Living in Your Living Room

DETAIL: A bouillotte lamp with black tole shade on the round leather-topped table in the bay window adds a traditional touch between a pair of English Regency-style chairs.

This inviting seating area in the sunny bay window looks like it has always been here, but truth to tell, it just happened last week. That is, the completion of the room happened last week, but was actually year in the making.

Let me back up to show you what the living room of this 1930s Tudor-style home looked like when I first visited the homeowners.


                                              BEFORE–Living Room (view from entry)

The homeowners told me they wanted to bring the painted ceiling beams back to the original wood color, replace the ceiling fan with a chandelier that fit the style of the house, and have some help with the furniture.  It was obvious to me that the bones of the room were good, and their idea of having the ceiling beams faux finished back to the color of the original wood was a good one (and more economical than replacing the beams).  Their collection of furniture desperately needed curating, since they owned many fine antique pieces that I felt should stay, but too much Victorian upholstery that made the room feel overstuffed and tired.  The one big lamp in the middle of the room gave the only light, so at night it was dark and cold.  It was the least-used room in the house, and since the homeowners had both just recently retired, they wanted to be spending more time in this room and to entertain friends and family here.  Addressing all of these issues resulted in the changes shown in the photo below:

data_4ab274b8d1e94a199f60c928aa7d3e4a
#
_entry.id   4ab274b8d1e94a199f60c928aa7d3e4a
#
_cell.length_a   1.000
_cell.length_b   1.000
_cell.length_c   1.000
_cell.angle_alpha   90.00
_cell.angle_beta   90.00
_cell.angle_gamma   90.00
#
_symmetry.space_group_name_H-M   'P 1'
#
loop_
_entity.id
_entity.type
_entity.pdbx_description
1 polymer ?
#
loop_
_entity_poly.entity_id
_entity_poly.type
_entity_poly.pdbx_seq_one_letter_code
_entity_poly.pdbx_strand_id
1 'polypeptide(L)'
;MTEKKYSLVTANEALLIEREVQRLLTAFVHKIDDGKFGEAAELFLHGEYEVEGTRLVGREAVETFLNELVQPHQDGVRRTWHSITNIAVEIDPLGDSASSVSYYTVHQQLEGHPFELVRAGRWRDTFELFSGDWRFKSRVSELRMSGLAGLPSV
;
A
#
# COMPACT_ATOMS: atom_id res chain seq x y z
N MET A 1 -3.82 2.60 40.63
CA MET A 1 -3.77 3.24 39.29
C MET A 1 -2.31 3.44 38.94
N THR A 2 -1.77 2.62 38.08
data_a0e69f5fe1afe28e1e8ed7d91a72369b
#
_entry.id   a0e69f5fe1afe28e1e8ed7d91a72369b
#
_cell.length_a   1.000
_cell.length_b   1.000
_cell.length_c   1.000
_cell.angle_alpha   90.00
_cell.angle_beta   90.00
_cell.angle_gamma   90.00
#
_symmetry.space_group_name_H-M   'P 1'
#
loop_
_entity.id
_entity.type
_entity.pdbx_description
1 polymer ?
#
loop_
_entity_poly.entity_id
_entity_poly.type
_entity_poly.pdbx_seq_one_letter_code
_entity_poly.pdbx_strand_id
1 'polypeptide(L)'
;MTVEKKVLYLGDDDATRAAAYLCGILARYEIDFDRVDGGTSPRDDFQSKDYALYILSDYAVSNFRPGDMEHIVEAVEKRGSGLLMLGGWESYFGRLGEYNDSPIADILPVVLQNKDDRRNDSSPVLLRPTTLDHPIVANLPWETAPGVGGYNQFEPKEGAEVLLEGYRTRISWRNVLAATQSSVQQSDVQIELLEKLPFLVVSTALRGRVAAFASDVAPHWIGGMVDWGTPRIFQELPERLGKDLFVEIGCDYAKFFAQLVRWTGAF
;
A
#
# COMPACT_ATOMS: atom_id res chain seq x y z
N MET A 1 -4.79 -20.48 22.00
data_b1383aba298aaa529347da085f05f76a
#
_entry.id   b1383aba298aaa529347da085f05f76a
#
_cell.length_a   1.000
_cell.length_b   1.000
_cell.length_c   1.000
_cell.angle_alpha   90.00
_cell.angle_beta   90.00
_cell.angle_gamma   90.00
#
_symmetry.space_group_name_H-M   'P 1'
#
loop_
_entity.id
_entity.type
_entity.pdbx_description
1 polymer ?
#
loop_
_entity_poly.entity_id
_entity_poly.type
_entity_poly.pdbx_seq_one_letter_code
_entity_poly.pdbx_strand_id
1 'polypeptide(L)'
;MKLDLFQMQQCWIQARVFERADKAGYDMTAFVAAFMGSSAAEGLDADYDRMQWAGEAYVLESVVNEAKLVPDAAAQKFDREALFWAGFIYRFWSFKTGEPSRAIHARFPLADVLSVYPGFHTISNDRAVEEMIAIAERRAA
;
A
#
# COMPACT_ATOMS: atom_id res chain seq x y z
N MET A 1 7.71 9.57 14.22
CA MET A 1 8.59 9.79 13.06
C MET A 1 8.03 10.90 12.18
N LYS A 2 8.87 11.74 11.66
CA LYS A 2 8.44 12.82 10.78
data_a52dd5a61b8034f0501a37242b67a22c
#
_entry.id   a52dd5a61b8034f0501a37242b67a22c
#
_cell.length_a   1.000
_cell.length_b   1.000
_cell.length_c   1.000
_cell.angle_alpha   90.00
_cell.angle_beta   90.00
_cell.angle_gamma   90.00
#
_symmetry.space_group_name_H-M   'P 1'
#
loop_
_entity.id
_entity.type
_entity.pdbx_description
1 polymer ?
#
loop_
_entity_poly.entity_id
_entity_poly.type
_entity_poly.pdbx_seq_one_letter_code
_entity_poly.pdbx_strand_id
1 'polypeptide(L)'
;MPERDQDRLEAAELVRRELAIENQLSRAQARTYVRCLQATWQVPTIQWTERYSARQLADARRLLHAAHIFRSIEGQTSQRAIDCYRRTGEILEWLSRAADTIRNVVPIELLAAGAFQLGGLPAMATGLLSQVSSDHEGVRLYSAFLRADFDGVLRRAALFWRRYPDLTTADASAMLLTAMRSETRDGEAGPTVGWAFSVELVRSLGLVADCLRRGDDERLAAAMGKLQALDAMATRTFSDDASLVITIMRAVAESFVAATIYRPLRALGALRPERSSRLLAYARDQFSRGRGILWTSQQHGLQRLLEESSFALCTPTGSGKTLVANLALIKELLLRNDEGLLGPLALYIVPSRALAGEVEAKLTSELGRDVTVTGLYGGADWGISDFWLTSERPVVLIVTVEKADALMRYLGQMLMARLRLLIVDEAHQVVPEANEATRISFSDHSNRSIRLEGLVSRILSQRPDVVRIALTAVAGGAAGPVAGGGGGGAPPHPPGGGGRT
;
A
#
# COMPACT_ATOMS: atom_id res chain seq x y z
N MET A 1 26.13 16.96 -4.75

AFTER–Living Room (view from entry)

Moving to the opposite end of the room, this is what it looked like  BEFORE:

                                BEFORE: View from bay window end of living room

I suggested trimming out the arched opening to the entry with wood to match the existing wood trim.  I  can’t say enough good things about the artist who faux finished the beams and fireplace mantel:  Philip Emmerling.  The dark wood now emphasizes all the traditional architectural aspects of this space in a consistent and coherent way. I also found some handsome sconces that really made a statement on either side of the arched opening, and we added recessed lighting into the ceiling as well.

                                            AFTER: View of living room toward entry

                                 DETAIL: Sconces flanking arched entry

As with any remodel of an old house, this one took some unexpected twists and turns.  The homeowners had planned on having the floors refinished, the walls and ceiling repainted, and the beams and mantel faux finished.  What they had NOT expected was some expensive foundation work that became necessary, as well as having to replace the leaded glass windows in the bay.

The fireplace was another significant change.  Not only was the mantel brought back to look like the original wood, but the owners decided to convert the wood-burning fireplace to gas.  The new Batchelder-style ceramic tile from Pratt & Larson gives the fireplace a vintage look, and the iron fireplace screen adds a graceful curve.

                                                                          BEFORE: Fireplace detail

                                                                      AFTER: Fireplace detail

Because the owners wanted their living room to express their Scottish heritage, the craftsman who did the arch keystone carved a rose on the entry side and a thistle on the living room side.  We also added tartan fabrics for pillows, and a wool throw that represents  the homeowners’ family clan.  Lamps custom-made from porcelain temple jars repeat the color of porcelains in the homeowners’ collection.